In their study of crime rates between the United States and Europe, Buonanno et al. seek to identify the principal factors influencing the ‘reversal of misfortunes’ that has caused crime rates in Europe to exceed similar rates in the United States. The authors focus on demographic structures, immigration rates, unemployment figures, abortion rates, and levels of incarceration as the five main factors to analyze in both the United States and Europe. Using OLS and IV estimations, the results show that demographic figures and incarceration rates are relevant variables for predicting crime levels, while abortion is an insignificant factor in their model. Based on the instrumental variables constructed, there is insufficient evidence to make conclusions regarding the relevance of immigration and unemployment as variables in the model. Though the findings presented in the model do not properly establish in-depth, causal effects regarding its variables and its outcomes, the study serves as a starting point for further postulation regarding appropriate policies that would mitigate the most prevalent determinants of crime.

References:
Buonanno, Paolo, Francesco Drago, Roberto Galbiatim, and Guilio Zanalla, 2011, “Crime in Europe and in the US: dissecting the “reversal of misfortunes,” unpublished ms.


1 Comment

  1. Peter,

    I enjoyed reading through your presentation of Buonanno et al.’s analysis on the divergence in the pace of reduction of crime rates in America and Europe between 1970 and 2008. You were articulate in your examination and well organized, beginning with a quick overview establishing the thesis of the paper before describing the authors’ model and OLS regression results, finishing with a personal analysis of the limitations and implications of their research. I found this last part to be the most engaging, and I thought you made several salient points. For example, I agree with you in thinking the authors were remiss for not incorporating a measure of educational performance in their regression as an explanatory variable, since the level of schooling undoubtedly affects the crime rate. If education in the US improved more than it did in the seven European nations scrutinized in the paper, this could help explain why American crime rates fell more rapidly from 1970 to 2008 than those in the seven European countries. You also highlight how “policy incentives to deter individuals from committing a crime – for example, higher levels of probation, or the prevalence of the death penalty – seem appropriate to cite in further investigations.” While I agree that government policy should be included in any extension of Buonanno et al.’s paper, recent research shows that harsher prison sentences do not necessarily deter crime. Last summer, on July 20th, The Economist ran a cover story titled “The Curious Case of the Fall in Crime” which noted how crime rates were falling in the Netherlands and Germany despite a reduction in their respective prison populations over the past two decades. Nevertheless, a further exploration of this would be interesting and could help in determining the influence government policy/severity of punishment has on crime.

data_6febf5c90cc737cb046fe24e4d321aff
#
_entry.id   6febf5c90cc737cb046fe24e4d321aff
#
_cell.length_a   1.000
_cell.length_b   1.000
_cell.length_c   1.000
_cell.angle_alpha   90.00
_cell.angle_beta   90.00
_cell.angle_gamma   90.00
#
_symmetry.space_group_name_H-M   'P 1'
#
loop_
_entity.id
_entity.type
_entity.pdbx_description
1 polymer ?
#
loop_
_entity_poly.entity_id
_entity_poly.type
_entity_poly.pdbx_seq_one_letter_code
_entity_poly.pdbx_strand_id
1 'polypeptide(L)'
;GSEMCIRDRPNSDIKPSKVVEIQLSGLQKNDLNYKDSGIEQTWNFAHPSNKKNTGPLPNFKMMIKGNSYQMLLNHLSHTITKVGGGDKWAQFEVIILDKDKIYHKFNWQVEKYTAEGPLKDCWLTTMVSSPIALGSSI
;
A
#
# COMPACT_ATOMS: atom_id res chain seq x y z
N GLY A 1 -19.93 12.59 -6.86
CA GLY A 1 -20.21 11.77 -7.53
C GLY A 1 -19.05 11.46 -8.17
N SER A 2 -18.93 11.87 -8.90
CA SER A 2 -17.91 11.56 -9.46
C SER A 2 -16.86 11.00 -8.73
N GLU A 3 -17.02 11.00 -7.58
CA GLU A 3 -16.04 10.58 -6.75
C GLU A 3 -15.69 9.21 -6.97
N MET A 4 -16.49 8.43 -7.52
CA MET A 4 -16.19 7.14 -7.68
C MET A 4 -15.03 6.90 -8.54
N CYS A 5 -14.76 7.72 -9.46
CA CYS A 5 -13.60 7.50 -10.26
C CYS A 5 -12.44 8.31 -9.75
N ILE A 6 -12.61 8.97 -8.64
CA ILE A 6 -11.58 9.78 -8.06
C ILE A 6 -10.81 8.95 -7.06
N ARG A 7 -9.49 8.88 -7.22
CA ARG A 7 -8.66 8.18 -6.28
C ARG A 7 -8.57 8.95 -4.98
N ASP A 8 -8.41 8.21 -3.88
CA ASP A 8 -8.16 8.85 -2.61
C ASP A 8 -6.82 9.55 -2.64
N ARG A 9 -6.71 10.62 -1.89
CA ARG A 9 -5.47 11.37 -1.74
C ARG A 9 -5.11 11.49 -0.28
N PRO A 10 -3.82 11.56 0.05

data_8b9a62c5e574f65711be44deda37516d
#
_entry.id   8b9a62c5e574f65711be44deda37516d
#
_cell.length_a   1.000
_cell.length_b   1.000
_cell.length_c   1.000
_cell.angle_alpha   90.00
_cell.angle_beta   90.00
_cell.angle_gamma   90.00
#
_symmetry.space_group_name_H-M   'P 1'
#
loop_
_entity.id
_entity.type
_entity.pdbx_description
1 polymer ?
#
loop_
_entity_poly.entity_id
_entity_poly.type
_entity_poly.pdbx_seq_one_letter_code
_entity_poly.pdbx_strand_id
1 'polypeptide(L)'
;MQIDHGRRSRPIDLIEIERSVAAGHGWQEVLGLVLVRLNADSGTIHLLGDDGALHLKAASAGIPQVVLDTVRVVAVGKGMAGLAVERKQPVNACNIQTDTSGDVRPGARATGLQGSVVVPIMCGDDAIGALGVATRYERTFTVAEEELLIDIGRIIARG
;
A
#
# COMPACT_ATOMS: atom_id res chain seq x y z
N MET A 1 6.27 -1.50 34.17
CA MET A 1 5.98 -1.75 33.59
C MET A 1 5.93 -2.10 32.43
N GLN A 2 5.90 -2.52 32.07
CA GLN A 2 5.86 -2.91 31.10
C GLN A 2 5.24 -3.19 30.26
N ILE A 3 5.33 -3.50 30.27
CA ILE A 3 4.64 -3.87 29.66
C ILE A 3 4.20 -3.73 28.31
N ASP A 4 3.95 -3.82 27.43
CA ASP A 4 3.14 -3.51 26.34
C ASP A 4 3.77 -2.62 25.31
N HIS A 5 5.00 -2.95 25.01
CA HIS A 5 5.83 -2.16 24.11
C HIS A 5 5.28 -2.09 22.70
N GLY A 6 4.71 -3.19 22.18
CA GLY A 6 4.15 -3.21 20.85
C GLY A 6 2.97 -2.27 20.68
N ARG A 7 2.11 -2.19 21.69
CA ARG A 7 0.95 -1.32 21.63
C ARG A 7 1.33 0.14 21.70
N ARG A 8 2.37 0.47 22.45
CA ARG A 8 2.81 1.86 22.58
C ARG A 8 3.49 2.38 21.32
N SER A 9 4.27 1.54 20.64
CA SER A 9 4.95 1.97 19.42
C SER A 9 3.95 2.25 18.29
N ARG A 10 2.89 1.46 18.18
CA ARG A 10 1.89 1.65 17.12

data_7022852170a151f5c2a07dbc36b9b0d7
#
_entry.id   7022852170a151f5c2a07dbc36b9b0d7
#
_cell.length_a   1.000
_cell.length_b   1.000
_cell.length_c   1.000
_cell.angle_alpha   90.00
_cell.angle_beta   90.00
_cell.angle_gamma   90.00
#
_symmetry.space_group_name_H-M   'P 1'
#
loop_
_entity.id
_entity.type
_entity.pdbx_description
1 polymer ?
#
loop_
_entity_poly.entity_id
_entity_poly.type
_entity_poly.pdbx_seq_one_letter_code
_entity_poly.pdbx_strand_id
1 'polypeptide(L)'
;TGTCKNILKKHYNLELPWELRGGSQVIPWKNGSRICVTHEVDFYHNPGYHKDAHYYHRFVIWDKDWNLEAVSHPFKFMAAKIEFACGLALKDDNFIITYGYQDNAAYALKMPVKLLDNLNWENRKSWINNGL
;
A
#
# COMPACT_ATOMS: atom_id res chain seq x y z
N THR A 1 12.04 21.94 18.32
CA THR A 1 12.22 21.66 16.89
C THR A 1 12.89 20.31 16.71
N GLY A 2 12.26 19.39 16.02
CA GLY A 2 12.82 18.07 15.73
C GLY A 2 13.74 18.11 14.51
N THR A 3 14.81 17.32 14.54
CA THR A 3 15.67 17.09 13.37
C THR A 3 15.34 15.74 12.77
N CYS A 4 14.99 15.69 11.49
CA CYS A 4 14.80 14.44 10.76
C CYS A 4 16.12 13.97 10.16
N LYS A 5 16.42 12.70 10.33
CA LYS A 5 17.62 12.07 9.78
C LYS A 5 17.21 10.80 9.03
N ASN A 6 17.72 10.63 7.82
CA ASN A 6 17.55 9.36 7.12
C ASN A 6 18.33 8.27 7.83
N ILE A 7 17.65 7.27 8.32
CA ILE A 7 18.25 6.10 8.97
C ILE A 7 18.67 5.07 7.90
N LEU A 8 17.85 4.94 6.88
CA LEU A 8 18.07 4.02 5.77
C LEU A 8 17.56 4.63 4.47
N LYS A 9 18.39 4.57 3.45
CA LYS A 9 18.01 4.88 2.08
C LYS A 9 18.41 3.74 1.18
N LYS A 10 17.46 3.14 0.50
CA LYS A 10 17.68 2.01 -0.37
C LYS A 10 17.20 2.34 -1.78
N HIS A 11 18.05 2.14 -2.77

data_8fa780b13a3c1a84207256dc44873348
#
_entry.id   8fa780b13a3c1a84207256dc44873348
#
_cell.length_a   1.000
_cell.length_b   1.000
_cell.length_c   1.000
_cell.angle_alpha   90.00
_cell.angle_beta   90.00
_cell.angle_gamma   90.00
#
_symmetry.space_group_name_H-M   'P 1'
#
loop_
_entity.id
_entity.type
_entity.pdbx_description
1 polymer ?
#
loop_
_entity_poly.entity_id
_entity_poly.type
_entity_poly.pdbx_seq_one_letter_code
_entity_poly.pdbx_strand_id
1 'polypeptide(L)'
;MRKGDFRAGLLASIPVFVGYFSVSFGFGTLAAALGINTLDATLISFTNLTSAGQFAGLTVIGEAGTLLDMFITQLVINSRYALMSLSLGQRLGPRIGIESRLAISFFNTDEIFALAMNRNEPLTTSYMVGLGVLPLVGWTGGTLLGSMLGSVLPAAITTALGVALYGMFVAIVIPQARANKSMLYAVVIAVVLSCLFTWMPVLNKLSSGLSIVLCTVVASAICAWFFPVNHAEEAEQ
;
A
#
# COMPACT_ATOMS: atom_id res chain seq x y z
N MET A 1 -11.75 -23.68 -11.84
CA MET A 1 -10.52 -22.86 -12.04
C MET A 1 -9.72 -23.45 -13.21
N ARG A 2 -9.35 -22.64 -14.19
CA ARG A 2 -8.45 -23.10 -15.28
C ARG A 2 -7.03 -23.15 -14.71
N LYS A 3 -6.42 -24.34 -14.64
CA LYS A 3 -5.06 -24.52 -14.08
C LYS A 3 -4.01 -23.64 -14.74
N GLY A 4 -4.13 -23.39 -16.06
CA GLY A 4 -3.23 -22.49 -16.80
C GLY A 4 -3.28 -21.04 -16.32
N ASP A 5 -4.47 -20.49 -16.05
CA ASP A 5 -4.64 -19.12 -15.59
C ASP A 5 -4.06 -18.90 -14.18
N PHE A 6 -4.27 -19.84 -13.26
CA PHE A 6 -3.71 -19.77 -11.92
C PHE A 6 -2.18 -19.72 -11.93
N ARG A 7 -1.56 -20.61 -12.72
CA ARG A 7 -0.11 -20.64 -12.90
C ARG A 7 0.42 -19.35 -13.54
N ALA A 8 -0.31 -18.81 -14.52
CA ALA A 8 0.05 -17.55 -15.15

– Jay Bishen